Nassau, The Bahamas

May 22-28, 2010

There are 35 pictures here. 

I trained for several months to build up my stamina for my Croatia swimming adventure. I finally was able to swim 4 km (2½ miles) in the swimming pool at a local health club near where I live. That was 90 fifty-yard laps, and it took me almost three hours.

Part of my training was to do some open water swimming, so I went to Nassau in The Bahamas for a week. I stayed at the British Colonial Hilton, which had a private beach about 100 yards wide.

Hotel 01     02

03 View of the beach from the hotel

From the beach showing a lighthouse.

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 Most days I would go out in the morning and swim “laps” the width of the beach. In the pool back in Texas, after each 25 yards (the length of the pool) I would stop, stand up, take a breath, and push off. Here, with the water just deep enough that I couldn’t stand in it, with a “length” being about100 yards, and with no edge to push off from, it was more realistic with what I was training for.

It was more difficult than the pool. When there was a wind, one direction was with the wind and the next was against it. Some days I swam without fins, and some days with fins. One day I swam 4,000 yards with fins, and two days later I swam 4,000 yards without them. (4,000 yards ≈ 2¼ miles) So I felt like I was in very good shape.

Unfortunately there are no pictures of me swimming.

In the late mornings and afternoons I would lounge or go play tourist. One afternoon I took it easy in a hammock. I am wearing my rash shirt, which I wore swimming. It has an SPF 30 rating, which keeps my back from getting sun burned.


Nassau is a very popular stop for cruise ships. Every day the cruise ships would come in, usually at night. Then in the morning they would disgorge their passengers who would run to the tourist places, buy their souvenirs and trinkets, and return to the ship. The ships would leave, and then that night, other ships would arrive. These ships are huge – more than floating hotels – almost floating small cities. They are very sleek looking.

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Notice the mouse ears on the smoke stacks of this next one. This is a Disney ship. When they blew the ship’s whistle to alert the passengers to reboard, it was to the tune of the first phrase of “When You Wish Upon a Star.” I laughed when I heard it.


13 Lit up for the night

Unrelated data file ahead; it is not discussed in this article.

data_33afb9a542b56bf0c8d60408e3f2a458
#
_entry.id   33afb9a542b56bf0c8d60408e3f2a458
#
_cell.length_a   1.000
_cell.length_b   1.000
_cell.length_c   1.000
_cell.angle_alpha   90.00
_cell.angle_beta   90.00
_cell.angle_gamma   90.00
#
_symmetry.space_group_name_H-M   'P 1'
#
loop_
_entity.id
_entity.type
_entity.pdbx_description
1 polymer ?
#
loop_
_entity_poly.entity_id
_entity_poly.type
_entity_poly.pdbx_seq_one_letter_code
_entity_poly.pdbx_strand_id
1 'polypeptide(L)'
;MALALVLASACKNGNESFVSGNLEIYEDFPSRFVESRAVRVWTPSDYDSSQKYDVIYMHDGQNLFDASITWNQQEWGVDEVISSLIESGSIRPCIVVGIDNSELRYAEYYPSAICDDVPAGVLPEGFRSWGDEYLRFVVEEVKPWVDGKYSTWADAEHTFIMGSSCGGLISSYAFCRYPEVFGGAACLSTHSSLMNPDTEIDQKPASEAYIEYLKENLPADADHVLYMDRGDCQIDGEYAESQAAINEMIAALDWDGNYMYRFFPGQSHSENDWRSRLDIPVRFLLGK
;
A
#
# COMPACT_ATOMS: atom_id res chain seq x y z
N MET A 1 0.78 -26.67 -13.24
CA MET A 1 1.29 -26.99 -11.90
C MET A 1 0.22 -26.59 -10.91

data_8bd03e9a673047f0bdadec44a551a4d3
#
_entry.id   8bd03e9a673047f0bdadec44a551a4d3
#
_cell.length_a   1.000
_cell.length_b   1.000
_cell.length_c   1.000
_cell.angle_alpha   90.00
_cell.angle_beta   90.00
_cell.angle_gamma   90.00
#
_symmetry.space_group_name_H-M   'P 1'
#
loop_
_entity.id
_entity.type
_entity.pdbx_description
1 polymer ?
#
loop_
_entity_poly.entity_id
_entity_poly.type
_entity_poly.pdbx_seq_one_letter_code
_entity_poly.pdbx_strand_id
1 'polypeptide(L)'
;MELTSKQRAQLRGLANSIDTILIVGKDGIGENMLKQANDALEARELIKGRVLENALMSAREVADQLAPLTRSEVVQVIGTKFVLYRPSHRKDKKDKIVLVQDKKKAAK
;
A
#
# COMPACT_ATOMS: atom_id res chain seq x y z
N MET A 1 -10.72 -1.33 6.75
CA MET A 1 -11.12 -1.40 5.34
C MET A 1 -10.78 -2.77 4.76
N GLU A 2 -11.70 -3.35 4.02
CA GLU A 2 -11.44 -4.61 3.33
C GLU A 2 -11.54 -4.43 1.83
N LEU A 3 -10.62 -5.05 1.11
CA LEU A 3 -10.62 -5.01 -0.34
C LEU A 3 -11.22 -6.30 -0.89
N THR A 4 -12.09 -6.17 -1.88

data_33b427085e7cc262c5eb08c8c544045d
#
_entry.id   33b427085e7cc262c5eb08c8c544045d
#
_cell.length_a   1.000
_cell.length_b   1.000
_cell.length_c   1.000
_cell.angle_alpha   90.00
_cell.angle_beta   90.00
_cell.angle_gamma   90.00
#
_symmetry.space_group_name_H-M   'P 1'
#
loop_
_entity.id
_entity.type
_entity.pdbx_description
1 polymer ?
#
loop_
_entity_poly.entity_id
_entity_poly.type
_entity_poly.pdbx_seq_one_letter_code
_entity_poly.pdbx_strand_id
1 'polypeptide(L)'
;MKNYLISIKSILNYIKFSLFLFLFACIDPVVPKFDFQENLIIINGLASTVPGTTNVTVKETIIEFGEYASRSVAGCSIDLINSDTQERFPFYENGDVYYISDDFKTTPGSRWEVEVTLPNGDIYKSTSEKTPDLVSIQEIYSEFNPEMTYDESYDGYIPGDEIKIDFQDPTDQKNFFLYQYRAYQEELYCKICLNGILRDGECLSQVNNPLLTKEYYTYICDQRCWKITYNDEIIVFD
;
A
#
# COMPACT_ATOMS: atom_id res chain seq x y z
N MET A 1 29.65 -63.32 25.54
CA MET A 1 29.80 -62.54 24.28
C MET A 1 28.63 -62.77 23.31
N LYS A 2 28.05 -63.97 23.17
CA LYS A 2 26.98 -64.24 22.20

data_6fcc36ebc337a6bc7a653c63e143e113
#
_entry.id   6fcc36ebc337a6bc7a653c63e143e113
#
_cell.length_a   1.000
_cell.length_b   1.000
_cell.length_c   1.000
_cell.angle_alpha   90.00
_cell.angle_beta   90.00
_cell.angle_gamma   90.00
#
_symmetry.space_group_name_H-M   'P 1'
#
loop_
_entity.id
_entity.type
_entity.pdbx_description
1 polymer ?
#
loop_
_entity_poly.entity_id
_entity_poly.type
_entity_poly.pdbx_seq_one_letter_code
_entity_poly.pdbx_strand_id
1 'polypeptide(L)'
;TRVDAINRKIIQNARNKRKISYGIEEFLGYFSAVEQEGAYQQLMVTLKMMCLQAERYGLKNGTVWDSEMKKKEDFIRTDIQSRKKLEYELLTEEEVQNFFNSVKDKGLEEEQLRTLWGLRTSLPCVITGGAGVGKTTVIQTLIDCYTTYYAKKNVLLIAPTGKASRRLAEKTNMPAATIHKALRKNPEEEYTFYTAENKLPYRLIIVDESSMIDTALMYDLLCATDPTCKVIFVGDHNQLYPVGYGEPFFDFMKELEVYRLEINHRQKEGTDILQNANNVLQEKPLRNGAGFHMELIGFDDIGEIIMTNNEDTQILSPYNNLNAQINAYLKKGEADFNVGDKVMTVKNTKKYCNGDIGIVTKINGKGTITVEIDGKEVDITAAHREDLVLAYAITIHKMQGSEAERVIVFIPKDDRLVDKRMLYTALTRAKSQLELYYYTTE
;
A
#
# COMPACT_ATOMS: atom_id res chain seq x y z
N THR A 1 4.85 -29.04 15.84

The most “famous” attraction is the Straw Market, where you can shop for souvenirs to your heart’s content. All prices are negotiable. I bought a Nassau t-shirt.

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In the touristy part of town, I found it hard to find a decent restaurant.

Here are police in their spiffy uniforms.

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One of the beaches I went to was Cabbage Beach on Paradise Island.

Path to the beach 18

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As you can tell, the surf was up and there were very few swimmers. I decided it was too rough for me. The water is so pretty blue and very clear. Many underwater scenes of movies are made here in Nassau because of the clarity of the water.

One day as I was walking around I saw the town library, which is a small octagonal building built in 1797. It was originally a “gaol” (aka jail). It seemed ancient inside.


Across the street was this sign on a building which I found humorous. 


I visited the Pompey Museum, and inside was told a tragic story of slavery. One day I walked to the Fish Fry strip of restaurants and ate at the Sea Food Haven. I had a grilled conch dinner. The conch was a little like calamari.

I went to the tourist bureau to see if I could participate in the People to People program, where visitors are hosted for a day by some locals. They said they needed two weeks’ notice to arrange that. So, if I go to Nassau again, I will try to remember to plan ahead for that.

I did my own walking tour, using Frommer’s Guide. This is the Queen’s Staircase, consisting of 66 steps carved out of solid sandstone in 1793 by slaves. It leads to Benner’s Hill.

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At the top of Benner’s Hill were Poinciana trees. They are so beautiful in full bloom.

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I asked a workman to take my picture, and he had never heard of the song Poinciana, so I sang it to him and his buddies. They enjoyed it.


On the way back to town I passed under Gregory Arch, a tunnel built in 1850. After it opened, working-class black Bahamians were happy to not have to go over the steep hill anymore; they could instead go through this arch to return home.


I learned the bus system (by asking a lot - the male thing to do J) and took bus 12B to Love Beach. Part of it was Niverna Beach, a private beach with a restaurant and equipment for water sports. This would be a great place for parties. I ate at the restaurant.

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I visited The Hidden Gift Shop and bought a trivet/flat basket from Amy Berlanda. She and her husband own the shop. I showed her the pictures of the Poinciana trees on my camera. She also had never heard of the song, so of course I had to sing it for her. The maker of the basket, Joyce Smalls, wasn’t there but there was a poster of her.


That all for Nassau.